Home>Articles>Senator Padilla Announces Proposal to Federally Protect Over 1 Million More Acres in California

Senator Alex Padilla speaking in Irwindale on May 4, 2021. (Photo: Alex Padilla Senate website)

Senator Padilla Announces Proposal to Federally Protect Over 1 Million More Acres in California

Padilla’s PUBLIC Lands Act would focus on protecting areas of Southern, Northwest California

By Evan Symon, May 4, 2021 2:51 pm

Senator Alex Padilla (D-CA) announced on Monday that he will propose an expansion of  over 1,000,000 acres of federally protected land in California.

The Senator’s proposal, known as the PUBLIC Lands Act, would combine 3 previously passed House bills by Congressional members such as Congresswoman Judy Chu (D-CA). The new and expanded protected areas would be located across the state, but with a large focus on the Los Angeles area and the Northwest part of the state.

The Northwest California Wilderness, Recreation, and Working Forests Act would be the first piece of legislation added to Padilla’s proposal, protecting 262,000 acres of public lands as wilderness, protecting 379 miles of new wild and scenic rivers, enacting forest and wildlife habitat restoration measures, and cleaning up areas damaged by illegal cannabis operations.

Another act added, the Central Coast Heritage Protection Act, would convert 288,000 acres of public land in the Los Padres National Forest and Carrizo Plain National Monument as wilderness, protect 159 miles of new wild and scenic rivers, and create a new scenic trail from Los Angeles County to Monterey County. The trail, which would be known as the Condor National Scenic Trail, would stretch for over 400 miles.

The final part added, the San Gabriel Mountains Foothills and Rivers Protection Act, would add over 109,000 acres to the San Gabriel Mountains National Monument, engulfing much of the western part of the western Angeles National Forest. 30,000 acres would be designated as wilderness in the national forest as well, with 45 miles of new wild and scenic rivers being added in the San Gabriel Mountains. A National Recreation Area would also be created to cover other areas of the San Gabriel and Rio Hondo areas.

The last proposed piece of legislation would also likely help pave the way for a new National Park, as 4 former National Recreation Areas and National Monuments have been elevated to becoming National Parks since 2018.

Senator Padilla proposed the PUBLIC Lands Act to add to areas of California that can be untouched, increase open spaces, stop developers from encroaching on protected areas, to help increase access to protected areas for lower income people who can not afford to travel to such areas farther away in the state, and to help combat climate change.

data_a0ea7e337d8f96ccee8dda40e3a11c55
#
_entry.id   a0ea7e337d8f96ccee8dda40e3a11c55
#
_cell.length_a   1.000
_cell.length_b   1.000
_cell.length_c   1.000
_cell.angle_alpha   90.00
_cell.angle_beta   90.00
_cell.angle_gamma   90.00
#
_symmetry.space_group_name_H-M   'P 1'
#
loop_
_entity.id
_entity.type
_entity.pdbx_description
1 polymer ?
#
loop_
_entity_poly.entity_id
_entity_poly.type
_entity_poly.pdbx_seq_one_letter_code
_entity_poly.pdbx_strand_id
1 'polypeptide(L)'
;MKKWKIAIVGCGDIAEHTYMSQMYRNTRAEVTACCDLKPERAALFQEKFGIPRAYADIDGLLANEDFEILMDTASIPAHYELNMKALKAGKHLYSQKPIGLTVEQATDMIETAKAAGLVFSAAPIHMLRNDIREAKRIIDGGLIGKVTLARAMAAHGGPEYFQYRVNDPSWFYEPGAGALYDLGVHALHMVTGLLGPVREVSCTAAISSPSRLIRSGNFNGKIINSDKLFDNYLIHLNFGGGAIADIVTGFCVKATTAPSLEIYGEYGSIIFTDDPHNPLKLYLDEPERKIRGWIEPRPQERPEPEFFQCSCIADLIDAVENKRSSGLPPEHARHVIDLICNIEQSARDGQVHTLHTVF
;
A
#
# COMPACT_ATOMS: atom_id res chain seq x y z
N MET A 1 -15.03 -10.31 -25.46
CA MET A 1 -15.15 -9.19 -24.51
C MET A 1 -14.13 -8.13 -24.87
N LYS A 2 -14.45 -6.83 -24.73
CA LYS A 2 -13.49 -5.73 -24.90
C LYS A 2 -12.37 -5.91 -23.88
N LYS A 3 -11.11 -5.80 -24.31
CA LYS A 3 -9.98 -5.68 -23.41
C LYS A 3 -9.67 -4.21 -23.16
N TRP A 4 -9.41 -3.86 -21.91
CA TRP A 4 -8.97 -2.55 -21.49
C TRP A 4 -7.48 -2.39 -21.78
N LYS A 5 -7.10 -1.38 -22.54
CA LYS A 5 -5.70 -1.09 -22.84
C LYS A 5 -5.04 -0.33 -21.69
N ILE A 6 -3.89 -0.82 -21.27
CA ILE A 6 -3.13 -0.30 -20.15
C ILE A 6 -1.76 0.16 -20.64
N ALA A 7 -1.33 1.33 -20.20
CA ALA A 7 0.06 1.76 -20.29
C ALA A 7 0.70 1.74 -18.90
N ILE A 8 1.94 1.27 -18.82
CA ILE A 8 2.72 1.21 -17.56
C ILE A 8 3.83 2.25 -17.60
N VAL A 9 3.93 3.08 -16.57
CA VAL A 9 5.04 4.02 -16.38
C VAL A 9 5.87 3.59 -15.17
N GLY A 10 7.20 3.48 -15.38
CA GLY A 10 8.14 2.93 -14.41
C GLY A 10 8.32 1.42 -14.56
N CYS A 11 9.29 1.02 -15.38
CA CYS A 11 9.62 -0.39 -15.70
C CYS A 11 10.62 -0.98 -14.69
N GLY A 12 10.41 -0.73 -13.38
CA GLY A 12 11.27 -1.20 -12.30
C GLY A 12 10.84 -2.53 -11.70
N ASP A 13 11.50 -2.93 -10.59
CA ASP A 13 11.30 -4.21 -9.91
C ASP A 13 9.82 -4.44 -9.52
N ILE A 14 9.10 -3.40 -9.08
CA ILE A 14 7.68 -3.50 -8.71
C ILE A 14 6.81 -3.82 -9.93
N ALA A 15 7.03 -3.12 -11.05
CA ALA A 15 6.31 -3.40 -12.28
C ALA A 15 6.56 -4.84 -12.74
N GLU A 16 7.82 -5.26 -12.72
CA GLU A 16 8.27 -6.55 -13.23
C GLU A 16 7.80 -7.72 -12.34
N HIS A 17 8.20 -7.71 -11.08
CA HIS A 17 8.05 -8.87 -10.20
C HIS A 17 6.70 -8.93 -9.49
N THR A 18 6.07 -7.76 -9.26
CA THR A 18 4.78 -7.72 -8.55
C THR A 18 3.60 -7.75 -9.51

“Our public lands are one of our state’s greatest gifts – from the San Gabriel Mountains, to the Central Coast, and through Northwestern California’s forests and rivers. It is incumbent upon us to be thoughtful stewards of these special places so that our communities can enjoy them and benefit from America’s natural resources for generations to come,” said Senator Padilla on Monday during a speech in Irwindale, an LA suburb adjacent to the San Gabriel Mountains. “And we must do so in a way that reverses racial and economic disparities in access to nature and parks,” he added. “Some of the protected land in this bill serves densely populated areas of the state that don’t have equal access to nature, which will help rebalance this historic disparity in access to untouched wilderness.

“We will keep them as wild and untouched as possible for future generations to enjoy.”

A push for more federally protected land

Senator Dianne Feinstein (D-CA), who co-sponsored the bill, also noted that it would not only help fight climate change, but would help preserve some of California’s landscapes.

Senator Dianne Feinstein (Photo: Feinstein.senate.gov)

“From lush forests to majestic deserts to scenic coasts, California’s iconic landscapes have few rivals,” said Senator Feinstein in a statement on Monday. “In light of climate change, our growing population and challenges to the flora and fauna, protecting these special places is even more important. I’m pleased to partner with Senator Padilla on this effort and look forward to working with our colleagues to pass this bill.”

Many Republicans have come out in opposition to the bill, saying that it would create job loss in many of those areas due to possibly halting new developments, logging operations, and other industries that use forested or open lands.

“It’s not the question of job loss, but rather job replacement,” former forestry lobbyist Verna Tucker explained to the Globe. “Few question the need for more protected areas. It’s why we have seen such a huge upswing of protected areas in the last 10 or 20 years, with Donald Trump’s shrinkage of a few being the only really major exception. We’ve come a long way since the Spotted Owl controversy in the 1980’s after all. We don’t have loggers putting heads of endangered species on the grills of their trucks anymore to protest new protected areas.”

“But, with these areas being so close to urban areas, a lot of people are worried. Developers want more and more open land to build on, but more and more issues keep falling into place. Large new housing tracts have been squashed by wildfire concerns, water concerns, and other factors in recent years, some with the state itself actually blocking them from continuing. This has had many start to look farther out by these protected areas, but now the federal government is fighting back there too. They’re losing options fast, as many don’t want to go more smaller scale and replace older buildings in cities or suburbs. They’d rather just keep building new tracts.”

“Logging is another big concern. Many national forests can be used by logging companies, but if the U.S. Government keeps adding extra protections and designations like preserves to stop it from happening, they’ll lose places to turn too.”

“In return, you may get some national park jobs, maybe some outdoor companies will spring up for rentals, and maybe some hotels and other places may benefit from people staying several days. But we need to see hard figures. How many jobs lost vs. jobs gained. How much economic benefit would it bring in? We need to see those figures first. But they rarely provide them.”